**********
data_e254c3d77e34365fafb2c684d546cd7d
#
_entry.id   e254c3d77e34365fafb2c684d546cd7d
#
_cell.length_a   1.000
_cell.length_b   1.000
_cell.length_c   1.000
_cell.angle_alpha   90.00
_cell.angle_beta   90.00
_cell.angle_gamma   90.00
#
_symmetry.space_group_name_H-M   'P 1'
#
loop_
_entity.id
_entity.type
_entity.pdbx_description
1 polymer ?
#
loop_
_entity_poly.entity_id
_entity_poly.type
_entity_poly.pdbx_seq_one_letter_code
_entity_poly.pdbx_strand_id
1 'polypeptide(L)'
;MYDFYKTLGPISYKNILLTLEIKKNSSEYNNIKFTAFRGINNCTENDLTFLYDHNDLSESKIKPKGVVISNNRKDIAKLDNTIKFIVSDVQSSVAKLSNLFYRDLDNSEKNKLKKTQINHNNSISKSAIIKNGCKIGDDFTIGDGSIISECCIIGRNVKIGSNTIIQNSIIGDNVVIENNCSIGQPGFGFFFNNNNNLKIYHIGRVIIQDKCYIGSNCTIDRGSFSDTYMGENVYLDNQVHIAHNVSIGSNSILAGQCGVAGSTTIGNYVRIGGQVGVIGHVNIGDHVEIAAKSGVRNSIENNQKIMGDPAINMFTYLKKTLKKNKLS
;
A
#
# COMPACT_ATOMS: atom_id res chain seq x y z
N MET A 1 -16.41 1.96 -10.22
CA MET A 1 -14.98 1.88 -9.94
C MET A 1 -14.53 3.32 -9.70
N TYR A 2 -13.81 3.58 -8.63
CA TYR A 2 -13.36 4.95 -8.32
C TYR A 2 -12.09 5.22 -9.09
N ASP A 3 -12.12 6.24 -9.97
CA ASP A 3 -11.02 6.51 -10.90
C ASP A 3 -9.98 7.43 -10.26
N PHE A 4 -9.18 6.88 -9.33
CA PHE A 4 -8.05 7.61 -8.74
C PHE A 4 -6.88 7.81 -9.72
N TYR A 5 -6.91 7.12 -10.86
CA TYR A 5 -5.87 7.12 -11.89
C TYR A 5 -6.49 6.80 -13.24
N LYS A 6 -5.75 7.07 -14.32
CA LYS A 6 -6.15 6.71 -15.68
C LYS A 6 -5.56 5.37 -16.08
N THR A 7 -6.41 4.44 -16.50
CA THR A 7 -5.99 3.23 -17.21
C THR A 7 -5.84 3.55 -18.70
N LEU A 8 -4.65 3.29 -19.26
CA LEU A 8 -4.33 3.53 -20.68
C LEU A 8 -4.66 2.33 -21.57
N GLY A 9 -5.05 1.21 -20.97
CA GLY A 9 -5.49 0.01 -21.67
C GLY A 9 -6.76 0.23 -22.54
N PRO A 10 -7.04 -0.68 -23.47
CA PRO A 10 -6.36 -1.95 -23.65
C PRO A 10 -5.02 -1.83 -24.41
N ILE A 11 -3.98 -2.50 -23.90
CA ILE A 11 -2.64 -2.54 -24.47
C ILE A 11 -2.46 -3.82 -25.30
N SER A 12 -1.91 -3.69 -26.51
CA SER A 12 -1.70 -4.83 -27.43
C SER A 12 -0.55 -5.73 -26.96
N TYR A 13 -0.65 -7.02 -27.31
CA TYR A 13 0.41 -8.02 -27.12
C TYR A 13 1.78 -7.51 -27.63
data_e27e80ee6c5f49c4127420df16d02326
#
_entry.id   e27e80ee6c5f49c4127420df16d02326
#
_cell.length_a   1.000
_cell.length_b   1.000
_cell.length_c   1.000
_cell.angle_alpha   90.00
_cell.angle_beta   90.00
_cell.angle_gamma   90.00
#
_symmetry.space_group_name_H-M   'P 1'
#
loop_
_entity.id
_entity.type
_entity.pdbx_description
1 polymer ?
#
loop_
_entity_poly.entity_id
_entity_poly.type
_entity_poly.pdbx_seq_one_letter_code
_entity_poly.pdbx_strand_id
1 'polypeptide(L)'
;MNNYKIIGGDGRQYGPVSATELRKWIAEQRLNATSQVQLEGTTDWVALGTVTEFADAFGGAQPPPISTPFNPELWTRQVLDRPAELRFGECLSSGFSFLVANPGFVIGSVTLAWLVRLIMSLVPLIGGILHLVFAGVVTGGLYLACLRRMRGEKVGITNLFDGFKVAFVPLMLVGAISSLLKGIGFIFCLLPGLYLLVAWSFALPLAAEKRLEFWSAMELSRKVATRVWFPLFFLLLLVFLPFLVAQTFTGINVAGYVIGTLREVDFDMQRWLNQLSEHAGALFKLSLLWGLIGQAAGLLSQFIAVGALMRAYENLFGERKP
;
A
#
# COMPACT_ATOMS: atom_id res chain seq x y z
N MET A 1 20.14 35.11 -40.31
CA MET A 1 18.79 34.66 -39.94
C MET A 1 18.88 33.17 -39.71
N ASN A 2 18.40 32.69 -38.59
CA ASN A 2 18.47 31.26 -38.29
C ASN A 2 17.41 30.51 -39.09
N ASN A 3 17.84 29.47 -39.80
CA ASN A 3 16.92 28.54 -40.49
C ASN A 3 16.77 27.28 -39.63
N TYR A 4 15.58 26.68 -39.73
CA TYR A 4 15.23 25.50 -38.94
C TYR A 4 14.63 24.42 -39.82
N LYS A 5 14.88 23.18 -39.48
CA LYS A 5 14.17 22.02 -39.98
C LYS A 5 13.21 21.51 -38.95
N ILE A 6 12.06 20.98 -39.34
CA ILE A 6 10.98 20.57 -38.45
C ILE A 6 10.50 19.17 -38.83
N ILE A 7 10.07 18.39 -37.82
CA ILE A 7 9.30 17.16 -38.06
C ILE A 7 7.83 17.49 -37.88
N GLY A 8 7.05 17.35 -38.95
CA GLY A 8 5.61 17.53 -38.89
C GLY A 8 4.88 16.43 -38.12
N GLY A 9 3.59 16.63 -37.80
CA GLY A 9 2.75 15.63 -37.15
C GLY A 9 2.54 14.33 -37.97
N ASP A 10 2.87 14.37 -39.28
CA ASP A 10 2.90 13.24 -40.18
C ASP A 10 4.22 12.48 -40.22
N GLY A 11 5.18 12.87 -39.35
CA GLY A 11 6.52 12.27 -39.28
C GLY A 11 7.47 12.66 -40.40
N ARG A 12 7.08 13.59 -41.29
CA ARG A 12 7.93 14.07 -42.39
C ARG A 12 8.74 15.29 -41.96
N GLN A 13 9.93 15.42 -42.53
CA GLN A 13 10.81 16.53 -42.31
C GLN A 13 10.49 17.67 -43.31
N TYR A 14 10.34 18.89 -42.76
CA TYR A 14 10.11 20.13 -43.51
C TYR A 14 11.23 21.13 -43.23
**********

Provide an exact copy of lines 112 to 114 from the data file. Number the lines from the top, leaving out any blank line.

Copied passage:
N LYS A 5 14.88 23.18 -39.48
CA LYS A 5 14.17 22.02 -39.98
C LYS A 5 13.21 21.51 -38.95